“Calgren is proud to be the first facility in California to operate a dairy digester pipeline cluster and to work with both the dairies and SoCalGas to mitigate emissions,” said Walt Dwelle, principal owner of Calgren Renewable Fuels. “This facility alone will eventually capture methane produced from the manure of more than 75,000 cows, preventing about 130,000 tons of greenhouse gas from entering the atmosphere each year, the equivalent of taking more than 25,000 passenger cars off the road for a year.”

RNG is a renewable fuel produced from food waste, farms, landfills, and even sewer systems. It can rapidly cut greenhouse gas emissions (GHGs) because it takes more climate pollution out of the air than it emits as an energy source. RNG is already helping eliminate emissions from trucks and buses. Over the last five years, RNG use as a transportation fuel has increased 577 per cent, helping displace over seven million tons of carbon dioxide equivalent (how greenhouse gas emissions are measured). That’s equal to the total energy used by more than 868,000 homes for one year.

SoCalGas is working to build on RNG’s success in the transportation sector by making it available to fuel the homes of the company’s 21 million customers across Southern California. Earlier this year, SoCalGas committed to replace 20 percent of its traditional natural gas supply with renewable natural gas (RNG) by 2030 – as part of a broad, inclusive and integrated plan to help to help achieve California’s ambitious climate goals.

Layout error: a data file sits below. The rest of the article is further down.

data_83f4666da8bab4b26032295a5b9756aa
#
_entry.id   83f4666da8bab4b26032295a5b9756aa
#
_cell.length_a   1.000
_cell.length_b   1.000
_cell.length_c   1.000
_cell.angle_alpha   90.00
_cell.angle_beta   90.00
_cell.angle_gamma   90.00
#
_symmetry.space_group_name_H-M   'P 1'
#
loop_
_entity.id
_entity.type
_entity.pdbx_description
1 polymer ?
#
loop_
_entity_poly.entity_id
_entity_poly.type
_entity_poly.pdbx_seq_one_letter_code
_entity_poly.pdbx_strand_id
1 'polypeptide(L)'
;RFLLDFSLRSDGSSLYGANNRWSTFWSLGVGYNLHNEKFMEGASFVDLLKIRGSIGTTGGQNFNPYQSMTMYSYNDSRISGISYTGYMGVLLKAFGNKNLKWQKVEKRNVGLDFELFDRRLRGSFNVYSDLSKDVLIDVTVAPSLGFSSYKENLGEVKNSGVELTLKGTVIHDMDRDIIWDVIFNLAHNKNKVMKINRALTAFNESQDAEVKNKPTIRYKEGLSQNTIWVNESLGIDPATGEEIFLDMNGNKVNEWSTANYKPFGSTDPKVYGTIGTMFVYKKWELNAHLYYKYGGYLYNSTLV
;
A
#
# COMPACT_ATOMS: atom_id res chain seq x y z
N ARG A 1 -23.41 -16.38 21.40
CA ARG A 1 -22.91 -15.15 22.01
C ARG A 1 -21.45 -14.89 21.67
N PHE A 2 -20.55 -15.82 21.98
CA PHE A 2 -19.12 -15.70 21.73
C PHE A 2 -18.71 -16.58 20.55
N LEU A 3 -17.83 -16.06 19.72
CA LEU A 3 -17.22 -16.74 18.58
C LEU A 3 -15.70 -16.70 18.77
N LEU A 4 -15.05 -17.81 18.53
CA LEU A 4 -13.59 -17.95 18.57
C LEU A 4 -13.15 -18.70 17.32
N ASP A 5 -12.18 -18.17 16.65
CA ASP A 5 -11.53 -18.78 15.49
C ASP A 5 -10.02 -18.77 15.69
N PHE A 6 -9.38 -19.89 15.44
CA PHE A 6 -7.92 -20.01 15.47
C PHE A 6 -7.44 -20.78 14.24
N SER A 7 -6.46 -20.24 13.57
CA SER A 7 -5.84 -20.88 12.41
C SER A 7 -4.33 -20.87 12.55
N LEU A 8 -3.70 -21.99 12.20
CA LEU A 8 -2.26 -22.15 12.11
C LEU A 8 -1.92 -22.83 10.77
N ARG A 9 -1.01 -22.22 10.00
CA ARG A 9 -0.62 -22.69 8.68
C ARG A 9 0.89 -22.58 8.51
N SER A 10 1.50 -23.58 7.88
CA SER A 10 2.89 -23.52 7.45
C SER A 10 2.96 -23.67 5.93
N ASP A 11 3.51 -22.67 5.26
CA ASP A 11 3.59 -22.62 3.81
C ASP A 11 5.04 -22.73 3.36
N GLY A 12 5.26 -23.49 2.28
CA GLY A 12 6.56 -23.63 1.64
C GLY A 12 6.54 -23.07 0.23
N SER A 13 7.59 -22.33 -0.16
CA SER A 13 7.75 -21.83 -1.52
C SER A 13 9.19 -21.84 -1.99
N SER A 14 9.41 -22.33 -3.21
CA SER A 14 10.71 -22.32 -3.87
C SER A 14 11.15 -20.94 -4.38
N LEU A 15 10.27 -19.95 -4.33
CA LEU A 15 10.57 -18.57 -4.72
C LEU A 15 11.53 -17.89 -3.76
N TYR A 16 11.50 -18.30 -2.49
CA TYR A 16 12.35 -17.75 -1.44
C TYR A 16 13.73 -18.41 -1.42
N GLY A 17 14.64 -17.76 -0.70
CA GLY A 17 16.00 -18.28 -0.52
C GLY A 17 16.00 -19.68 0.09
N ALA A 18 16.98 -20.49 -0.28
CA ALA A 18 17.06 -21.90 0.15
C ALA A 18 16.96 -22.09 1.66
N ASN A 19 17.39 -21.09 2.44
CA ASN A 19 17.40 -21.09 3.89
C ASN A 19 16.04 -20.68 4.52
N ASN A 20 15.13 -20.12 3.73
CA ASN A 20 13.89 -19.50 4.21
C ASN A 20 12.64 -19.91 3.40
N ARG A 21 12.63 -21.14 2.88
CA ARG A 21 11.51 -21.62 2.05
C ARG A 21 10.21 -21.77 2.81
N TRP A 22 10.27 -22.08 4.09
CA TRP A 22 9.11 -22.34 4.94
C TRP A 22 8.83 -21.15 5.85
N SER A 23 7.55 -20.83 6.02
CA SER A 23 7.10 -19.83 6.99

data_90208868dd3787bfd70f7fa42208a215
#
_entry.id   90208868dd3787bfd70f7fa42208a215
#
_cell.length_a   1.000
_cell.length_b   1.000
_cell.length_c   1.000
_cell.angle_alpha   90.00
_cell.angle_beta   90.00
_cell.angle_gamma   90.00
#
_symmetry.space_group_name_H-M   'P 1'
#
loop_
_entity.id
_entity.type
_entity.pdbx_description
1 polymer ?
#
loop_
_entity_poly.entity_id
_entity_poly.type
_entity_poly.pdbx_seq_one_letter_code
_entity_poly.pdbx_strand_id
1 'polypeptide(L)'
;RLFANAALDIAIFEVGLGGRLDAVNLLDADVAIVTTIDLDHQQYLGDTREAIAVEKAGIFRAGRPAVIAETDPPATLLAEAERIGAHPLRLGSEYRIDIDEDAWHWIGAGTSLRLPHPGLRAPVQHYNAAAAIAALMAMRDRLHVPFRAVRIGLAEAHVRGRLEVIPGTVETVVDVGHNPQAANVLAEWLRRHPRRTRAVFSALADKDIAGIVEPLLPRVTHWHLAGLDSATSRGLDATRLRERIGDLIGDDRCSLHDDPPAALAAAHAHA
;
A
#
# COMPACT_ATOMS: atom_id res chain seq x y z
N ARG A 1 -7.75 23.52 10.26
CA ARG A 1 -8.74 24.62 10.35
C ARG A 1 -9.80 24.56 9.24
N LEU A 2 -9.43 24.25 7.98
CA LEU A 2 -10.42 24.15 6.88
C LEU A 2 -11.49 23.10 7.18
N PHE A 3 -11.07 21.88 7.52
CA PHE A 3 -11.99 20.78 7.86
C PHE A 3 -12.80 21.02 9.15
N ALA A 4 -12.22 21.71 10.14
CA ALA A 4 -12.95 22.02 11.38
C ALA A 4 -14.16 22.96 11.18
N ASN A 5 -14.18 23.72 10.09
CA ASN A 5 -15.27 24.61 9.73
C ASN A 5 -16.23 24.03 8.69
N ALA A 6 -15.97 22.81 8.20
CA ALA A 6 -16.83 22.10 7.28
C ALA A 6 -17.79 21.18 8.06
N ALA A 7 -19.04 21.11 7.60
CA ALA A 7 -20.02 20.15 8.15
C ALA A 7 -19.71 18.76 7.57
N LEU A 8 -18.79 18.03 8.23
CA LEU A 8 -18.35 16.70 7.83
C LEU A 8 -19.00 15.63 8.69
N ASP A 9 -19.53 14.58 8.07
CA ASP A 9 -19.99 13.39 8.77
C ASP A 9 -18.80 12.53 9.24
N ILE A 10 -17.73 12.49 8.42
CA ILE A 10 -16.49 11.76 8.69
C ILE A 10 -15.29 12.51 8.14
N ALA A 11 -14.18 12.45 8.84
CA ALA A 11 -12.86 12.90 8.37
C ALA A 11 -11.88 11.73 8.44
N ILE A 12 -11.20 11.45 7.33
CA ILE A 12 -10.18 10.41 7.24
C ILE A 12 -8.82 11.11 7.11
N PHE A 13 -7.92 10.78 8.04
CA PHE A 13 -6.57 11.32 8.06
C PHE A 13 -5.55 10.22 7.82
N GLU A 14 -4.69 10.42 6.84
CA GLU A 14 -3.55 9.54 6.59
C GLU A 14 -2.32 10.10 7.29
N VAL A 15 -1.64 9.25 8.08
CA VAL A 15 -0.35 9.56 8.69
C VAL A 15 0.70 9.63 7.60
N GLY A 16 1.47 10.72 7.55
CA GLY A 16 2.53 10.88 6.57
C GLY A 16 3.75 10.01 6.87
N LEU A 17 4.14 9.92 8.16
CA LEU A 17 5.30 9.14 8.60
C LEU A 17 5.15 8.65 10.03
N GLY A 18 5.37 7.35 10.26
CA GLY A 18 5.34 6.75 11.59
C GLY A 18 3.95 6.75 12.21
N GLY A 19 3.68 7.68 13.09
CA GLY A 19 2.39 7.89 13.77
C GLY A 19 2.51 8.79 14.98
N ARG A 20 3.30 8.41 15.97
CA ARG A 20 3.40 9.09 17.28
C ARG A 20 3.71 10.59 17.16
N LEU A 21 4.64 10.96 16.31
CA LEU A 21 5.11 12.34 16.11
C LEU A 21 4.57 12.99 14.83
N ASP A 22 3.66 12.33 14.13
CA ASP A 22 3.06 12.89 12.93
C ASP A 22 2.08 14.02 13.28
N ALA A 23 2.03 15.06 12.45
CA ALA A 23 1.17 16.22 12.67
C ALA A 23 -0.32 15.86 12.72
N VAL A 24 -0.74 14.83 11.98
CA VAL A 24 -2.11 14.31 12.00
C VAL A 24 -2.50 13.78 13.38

To kickstart the plan, SoCalGas will pursue regulatory authority to implement a broad renewable natural gas procurement program with a goal of replacing five percent of its natural gas supply with RNG by 2022. SoCalGas also recently filed a request with the CPUC to allow customers to purchase renewable natural gas for their homes. SoCalGas seeks to have CPUC approval of its voluntary program by the end of the year.

Research shows that replacing about 20 percent of California’s traditional natural gas supply with RNG would lower emissions equal to retrofitting every building in the state to run on electric only energy and at a fraction of the cost. Using RNG in buildings can be two to three times less expensive than any all-electric strategy and does not require families or businesses to purchase new appliances or take on costly construction projects.